Sample size

Power analyses were conducted to estimate the number of families needed to evaluate the impact of the intervention on intentions to change diet. The sample size estimates consider potential clustering of the outcome variable in families, and is based on a multilevel generalized linear model assessing the effect of intervention (intervention vs. control; level 2 variable) on behavioural intentions at follow-up. Covariates considered within the fitted model include the baseline intentions (level 1 variable) and ethnic group (level 2 variable). Since the intervention component is a level 2 variable, the power calculations optimize the macro-level units [49]. Based on a medium effect size (Cohen’s f = .25, ω2 = .06), a Type I error rate of .05, we would need, conservatively, 132 families to achieve a power equal to .80. As the time between baseline and the final assessment is short, we expect retention rates to be relatively high and so an initial sample of 150 families will be recruited.

Statistical analyses

Primary outcomes

The primary outcome is change on the diet-related intentions of each individual in the study, according to group assignment (Treatment (FHH) versus Control), controlling for ethnic background (Anglo, Italian, and Vietnamese). The primary outcomes are; intentions to change diet, specifically, fruit and vegetable and fibre consumption. Secondary outcomes include intentions to change physical activity, alcohol consumption and smoking. These initial analyses will consider differential effectiveness of the intervention according to extent of family risk for chronic disease and the ethnic background of the families.

While the time period between assessments is short, which will limit potential behavioural changes over the 6-month period, levels of consumption and participation in ancillary health-linked lifestyle choices will also be assessed and compared between groups and over time. In addition, we will establish the extent to which change is moderated within the intervention group by the nature of the feedback (average v above average risk) and the potential moderating or mediating effects of cultural and social capital, health locus of control, optimism in the full sample, and acculturation within the minority groups.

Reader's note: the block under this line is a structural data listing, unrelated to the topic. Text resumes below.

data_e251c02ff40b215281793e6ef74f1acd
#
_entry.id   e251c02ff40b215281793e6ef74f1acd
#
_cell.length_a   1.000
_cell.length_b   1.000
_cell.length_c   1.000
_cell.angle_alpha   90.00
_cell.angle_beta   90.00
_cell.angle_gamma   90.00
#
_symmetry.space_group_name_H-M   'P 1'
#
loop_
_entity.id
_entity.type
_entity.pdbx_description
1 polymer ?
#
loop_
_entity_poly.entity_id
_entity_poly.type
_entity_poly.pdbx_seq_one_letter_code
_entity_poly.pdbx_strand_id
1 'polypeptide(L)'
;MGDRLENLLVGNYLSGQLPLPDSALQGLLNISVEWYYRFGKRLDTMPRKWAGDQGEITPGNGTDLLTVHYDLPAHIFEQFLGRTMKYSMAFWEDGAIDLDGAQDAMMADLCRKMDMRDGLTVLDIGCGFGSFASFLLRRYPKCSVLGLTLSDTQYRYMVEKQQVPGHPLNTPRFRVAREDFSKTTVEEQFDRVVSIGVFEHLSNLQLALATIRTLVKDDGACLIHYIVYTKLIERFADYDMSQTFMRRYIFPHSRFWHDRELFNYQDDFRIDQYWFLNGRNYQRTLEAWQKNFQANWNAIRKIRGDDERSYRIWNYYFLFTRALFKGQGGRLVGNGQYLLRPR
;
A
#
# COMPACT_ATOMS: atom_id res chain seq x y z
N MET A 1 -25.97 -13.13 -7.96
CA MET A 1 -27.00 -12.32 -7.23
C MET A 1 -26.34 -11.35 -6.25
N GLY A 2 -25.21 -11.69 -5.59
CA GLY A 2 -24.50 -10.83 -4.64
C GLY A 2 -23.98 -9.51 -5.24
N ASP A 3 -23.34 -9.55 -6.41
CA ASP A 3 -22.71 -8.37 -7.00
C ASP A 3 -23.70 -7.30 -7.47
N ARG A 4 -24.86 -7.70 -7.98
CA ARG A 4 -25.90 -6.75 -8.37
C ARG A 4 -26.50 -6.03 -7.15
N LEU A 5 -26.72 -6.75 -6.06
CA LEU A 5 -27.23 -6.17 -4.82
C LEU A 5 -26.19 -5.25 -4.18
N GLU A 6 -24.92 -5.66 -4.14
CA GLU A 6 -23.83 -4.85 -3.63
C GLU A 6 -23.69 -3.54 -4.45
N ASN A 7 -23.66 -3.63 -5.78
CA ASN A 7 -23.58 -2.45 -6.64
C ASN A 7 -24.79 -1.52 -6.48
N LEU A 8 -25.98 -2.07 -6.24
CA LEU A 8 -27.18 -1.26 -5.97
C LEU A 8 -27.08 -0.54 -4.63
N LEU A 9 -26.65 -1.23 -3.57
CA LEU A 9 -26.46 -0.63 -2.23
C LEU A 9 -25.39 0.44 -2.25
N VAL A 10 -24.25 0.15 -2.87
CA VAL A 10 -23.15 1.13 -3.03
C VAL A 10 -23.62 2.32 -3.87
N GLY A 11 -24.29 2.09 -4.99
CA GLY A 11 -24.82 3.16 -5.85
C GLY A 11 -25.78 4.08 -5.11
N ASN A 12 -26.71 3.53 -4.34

A multilevel modelling approach, which accounts for participants being nested in families, will be used to look at the effect of the intervention, and ethnicity, on intentions to change behaviors post intervention. We hypothesize a main effect for the intervention condition so that intentions and behavior become more consistent with feedback recommendations following exposure to the FHH assessment than does that of the control group. Comparison between ethnic groups will test for efficacy differences.

Secondary outcomes

Building on the study of Feunekes et al. [6], we will first explore the extent to which diet and eating behaviors correlate amongst different types of family ties at baseline (e.g., parent-child, spouse, etc). Social network analyses will then be undertaken to summarize the characteristics of family social networks at baseline and follow up, which will allow us to test if there is differential change in the structure of these networks across study conditions, and across ethnic groups. For example, we expect the density of communication ties (i.e., proportion of actual relative to possible ties) and density of encouragement ties among family members receiving the intervention to increase, driven by a communal coping response. Relational structures such as mutual influence and encouragement will also be analysed, to understand their role in promoting change in the main dietary outcome measures, and to determine if these processes differ across intervention and control conditions, and across ethnic groups. Social network analysis will also be used to describe the roles of various family members in these health communication and support networks, to identify family members playing important roles in initiating or maintaining the targeted health behaviors across three generations, and family members who play key roles in facilitating or hindering behaviour change.

Time plan

Participant recruitment will be ‘rolling’, as families enter the study they will commence baseline and their own 6-month time-frame.

Discussion

To examine intergenerational transmission of health-related behaviors in families with different ethnic backgrounds, and to assess the impact of FHH-based risk assessment across generations in an appropriately controlled way, it is necessary to apply very strict inclusion criteria. These include the need to have members from at least three generations available to participate; enrolling participants who are prepared to provide information about their family’s health history; potentially collecting data from “blended families” and requiring at least a moderate level of English language skill from most participants.